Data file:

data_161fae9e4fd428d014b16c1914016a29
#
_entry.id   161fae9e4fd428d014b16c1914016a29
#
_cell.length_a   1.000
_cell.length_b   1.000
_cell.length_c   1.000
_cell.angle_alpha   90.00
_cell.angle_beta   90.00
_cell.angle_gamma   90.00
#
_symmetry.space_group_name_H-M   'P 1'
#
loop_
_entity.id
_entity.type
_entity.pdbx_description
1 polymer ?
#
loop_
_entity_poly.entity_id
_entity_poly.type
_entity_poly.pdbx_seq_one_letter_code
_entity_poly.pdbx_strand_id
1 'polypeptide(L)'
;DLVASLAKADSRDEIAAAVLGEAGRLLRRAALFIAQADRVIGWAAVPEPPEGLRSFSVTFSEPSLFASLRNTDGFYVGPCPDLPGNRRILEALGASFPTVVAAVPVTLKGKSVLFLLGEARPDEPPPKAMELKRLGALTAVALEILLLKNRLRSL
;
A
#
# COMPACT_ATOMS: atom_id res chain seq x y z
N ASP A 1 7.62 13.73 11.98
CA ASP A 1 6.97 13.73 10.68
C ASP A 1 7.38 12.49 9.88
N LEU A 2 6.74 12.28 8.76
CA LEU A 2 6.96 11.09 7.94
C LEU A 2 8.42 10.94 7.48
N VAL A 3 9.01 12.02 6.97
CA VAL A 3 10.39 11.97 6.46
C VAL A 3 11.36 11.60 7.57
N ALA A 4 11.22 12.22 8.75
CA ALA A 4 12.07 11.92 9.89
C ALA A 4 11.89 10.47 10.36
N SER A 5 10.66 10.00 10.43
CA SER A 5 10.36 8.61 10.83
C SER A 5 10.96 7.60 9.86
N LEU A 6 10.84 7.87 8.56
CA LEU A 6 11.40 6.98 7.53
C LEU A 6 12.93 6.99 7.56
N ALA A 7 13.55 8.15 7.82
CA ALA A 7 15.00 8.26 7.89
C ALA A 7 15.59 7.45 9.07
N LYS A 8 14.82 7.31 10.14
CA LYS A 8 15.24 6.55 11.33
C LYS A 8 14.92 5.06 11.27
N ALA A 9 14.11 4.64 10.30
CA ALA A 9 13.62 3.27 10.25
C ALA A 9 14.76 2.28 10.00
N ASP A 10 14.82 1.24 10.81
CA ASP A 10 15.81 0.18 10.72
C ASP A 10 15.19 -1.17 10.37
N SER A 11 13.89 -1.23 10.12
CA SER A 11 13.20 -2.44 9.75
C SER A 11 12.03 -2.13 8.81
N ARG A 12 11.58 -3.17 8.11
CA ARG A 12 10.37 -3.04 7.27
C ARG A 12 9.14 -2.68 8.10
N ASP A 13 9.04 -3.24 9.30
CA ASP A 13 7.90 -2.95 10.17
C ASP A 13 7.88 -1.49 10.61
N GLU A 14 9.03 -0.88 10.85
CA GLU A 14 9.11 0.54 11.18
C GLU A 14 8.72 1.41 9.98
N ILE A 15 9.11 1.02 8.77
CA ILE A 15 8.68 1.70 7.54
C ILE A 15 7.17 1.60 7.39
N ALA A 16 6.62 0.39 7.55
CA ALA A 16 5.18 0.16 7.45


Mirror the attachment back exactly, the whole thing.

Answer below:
data_161fae9e4fd428d014b16c1914016a29
#
_entry.id   161fae9e4fd428d014b16c1914016a29
#
_cell.length_a   1.000
_cell.length_b   1.000
_cell.length_c   1.000
_cell.angle_alpha   90.00
_cell.angle_beta   90.00
_cell.angle_gamma   90.00
#
_symmetry.space_group_name_H-M   'P 1'
#
loop_
_entity.id
_entity.type
_entity.pdbx_description
1 polymer ?
#
loop_
_entity_poly.entity_id
_entity_poly.type
_entity_poly.pdbx_seq_one_letter_code
_entity_poly.pdbx_strand_id
1 'polypeptide(L)'
;DLVASLAKADSRDEIAAAVLGEAGRLLRRAALFIAQADRVIGWAAVPEPPEGLRSFSVTFSEPSLFASLRNTDGFYVGPCPDLPGNRRILEALGASFPTVVAAVPVTLKGKSVLFLLGEARPDEPPPKAMELKRLGALTAVALEILLLKNRLRSL
;
A
#
# COMPACT_ATOMS: atom_id res chain seq x y z
N ASP A 1 7.62 13.73 11.98
CA ASP A 1 6.97 13.73 10.68
C ASP A 1 7.38 12.49 9.88
N LEU A 2 6.74 12.28 8.76
CA LEU A 2 6.96 11.09 7.94
C LEU A 2 8.42 10.94 7.48
N VAL A 3 9.01 12.02 6.97
CA VAL A 3 10.39 11.97 6.46
C VAL A 3 11.36 11.60 7.57
N ALA A 4 11.22 12.22 8.75
CA ALA A 4 12.07 11.92 9.89
C ALA A 4 11.89 10.47 10.36
N SER A 5 10.66 10.00 10.43
CA SER A 5 10.36 8.61 10.83
C SER A 5 10.96 7.60 9.86
N LEU A 6 10.84 7.87 8.56
CA LEU A 6 11.40 6.98 7.53
C LEU A 6 12.93 6.99 7.56
N ALA A 7 13.55 8.15 7.82
CA ALA A 7 15.00 8.26 7.89
C ALA A 7 15.59 7.45 9.07
N LYS A 8 14.82 7.31 10.14
CA LYS A 8 15.24 6.55 11.33
C LYS A 8 14.92 5.06 11.27
N ALA A 9 14.11 4.64 10.30
CA ALA A 9 13.62 3.27 10.25
C ALA A 9 14.76 2.28 10.00
N ASP A 10 14.82 1.24 10.81
CA ASP A 10 15.81 0.18 10.72
C ASP A 10 15.19 -1.17 10.37
N SER A 11 13.89 -1.23 10.12
CA SER A 11 13.20 -2.44 9.75
C SER A 11 12.03 -2.13 8.81
N ARG A 12 11.58 -3.17 8.11
CA ARG A 12 10.37 -3.04 7.27
C ARG A 12 9.14 -2.68 8.10
N ASP A 13 9.04 -3.24 9.30
CA ASP A 13 7.90 -2.95 10.17
C ASP A 13 7.88 -1.49 10.61
N GLU A 14 9.03 -0.88 10.85
CA GLU A 14 9.11 0.54 11.18
C GLU A 14 8.72 1.41 9.98
N ILE A 15 9.11 1.02 8.77
CA ILE A 15 8.68 1.70 7.54
C ILE A 15 7.17 1.60 7.39
N ALA A 16 6.62 0.39 7.55
CA ALA A 16 5.18 0.16 7.45